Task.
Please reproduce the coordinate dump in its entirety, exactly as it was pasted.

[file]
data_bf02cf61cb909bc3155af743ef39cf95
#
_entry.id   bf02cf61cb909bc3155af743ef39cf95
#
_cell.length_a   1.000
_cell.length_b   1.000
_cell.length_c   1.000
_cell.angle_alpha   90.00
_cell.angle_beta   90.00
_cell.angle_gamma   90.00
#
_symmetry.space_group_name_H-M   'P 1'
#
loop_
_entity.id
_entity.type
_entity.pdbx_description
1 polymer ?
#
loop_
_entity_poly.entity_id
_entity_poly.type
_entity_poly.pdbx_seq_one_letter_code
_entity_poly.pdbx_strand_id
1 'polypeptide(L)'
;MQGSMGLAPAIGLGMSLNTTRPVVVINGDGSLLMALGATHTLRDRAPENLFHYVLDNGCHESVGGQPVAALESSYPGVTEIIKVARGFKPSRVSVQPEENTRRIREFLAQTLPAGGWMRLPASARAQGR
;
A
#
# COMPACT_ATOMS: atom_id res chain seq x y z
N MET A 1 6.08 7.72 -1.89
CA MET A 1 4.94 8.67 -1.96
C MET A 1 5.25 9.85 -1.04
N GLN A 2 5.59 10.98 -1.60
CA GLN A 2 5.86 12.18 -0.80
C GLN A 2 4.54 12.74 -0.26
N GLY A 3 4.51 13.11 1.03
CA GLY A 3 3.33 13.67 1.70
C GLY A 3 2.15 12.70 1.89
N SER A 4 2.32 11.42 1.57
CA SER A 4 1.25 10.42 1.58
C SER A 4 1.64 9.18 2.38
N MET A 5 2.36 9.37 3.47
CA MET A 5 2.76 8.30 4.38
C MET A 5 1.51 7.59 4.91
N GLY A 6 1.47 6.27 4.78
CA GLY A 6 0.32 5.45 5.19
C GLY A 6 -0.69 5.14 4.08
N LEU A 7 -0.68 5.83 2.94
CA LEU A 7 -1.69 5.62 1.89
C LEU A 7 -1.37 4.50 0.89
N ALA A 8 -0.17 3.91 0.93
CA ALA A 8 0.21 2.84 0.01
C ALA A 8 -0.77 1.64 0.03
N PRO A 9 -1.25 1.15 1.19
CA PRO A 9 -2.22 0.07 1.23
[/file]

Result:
data_bf02cf61cb909bc3155af743ef39cf95
#
_entry.id   bf02cf61cb909bc3155af743ef39cf95
#
_cell.length_a   1.000
_cell.length_b   1.000
_cell.length_c   1.000
_cell.angle_alpha   90.00
_cell.angle_beta   90.00
_cell.angle_gamma   90.00
#
_symmetry.space_group_name_H-M   'P 1'
#
loop_
_entity.id
_entity.type
_entity.pdbx_description
1 polymer ?
#
loop_
_entity_poly.entity_id
_entity_poly.type
_entity_poly.pdbx_seq_one_letter_code
_entity_poly.pdbx_strand_id
1 'polypeptide(L)'
;MQGSMGLAPAIGLGMSLNTTRPVVVINGDGSLLMALGATHTLRDRAPENLFHYVLDNGCHESVGGQPVAALESSYPGVTEIIKVARGFKPSRVSVQPEENTRRIREFLAQTLPAGGWMRLPASARAQGR
;
A
#
# COMPACT_ATOMS: atom_id res chain seq x y z
N MET A 1 6.08 7.72 -1.89
CA MET A 1 4.94 8.67 -1.96
C MET A 1 5.25 9.85 -1.04
N GLN A 2 5.59 10.98 -1.60
CA GLN A 2 5.86 12.18 -0.80
C GLN A 2 4.54 12.74 -0.26
N GLY A 3 4.51 13.11 1.03
CA GLY A 3 3.33 13.67 1.70
C GLY A 3 2.15 12.70 1.89
N SER A 4 2.32 11.42 1.57
CA SER A 4 1.25 10.42 1.58
C SER A 4 1.64 9.18 2.38
N MET A 5 2.36 9.37 3.47
CA MET A 5 2.76 8.30 4.38
C MET A 5 1.51 7.59 4.91
N GLY A 6 1.47 6.27 4.78
CA GLY A 6 0.32 5.45 5.19
C GLY A 6 -0.69 5.14 4.08
N LEU A 7 -0.68 5.83 2.94
CA LEU A 7 -1.69 5.62 1.89
C LEU A 7 -1.37 4.50 0.89
N ALA A 8 -0.17 3.91 0.93
CA ALA A 8 0.21 2.84 0.01
C ALA A 8 -0.77 1.64 0.03
N PRO A 9 -1.25 1.15 1.19
CA PRO A 9 -2.22 0.07 1.23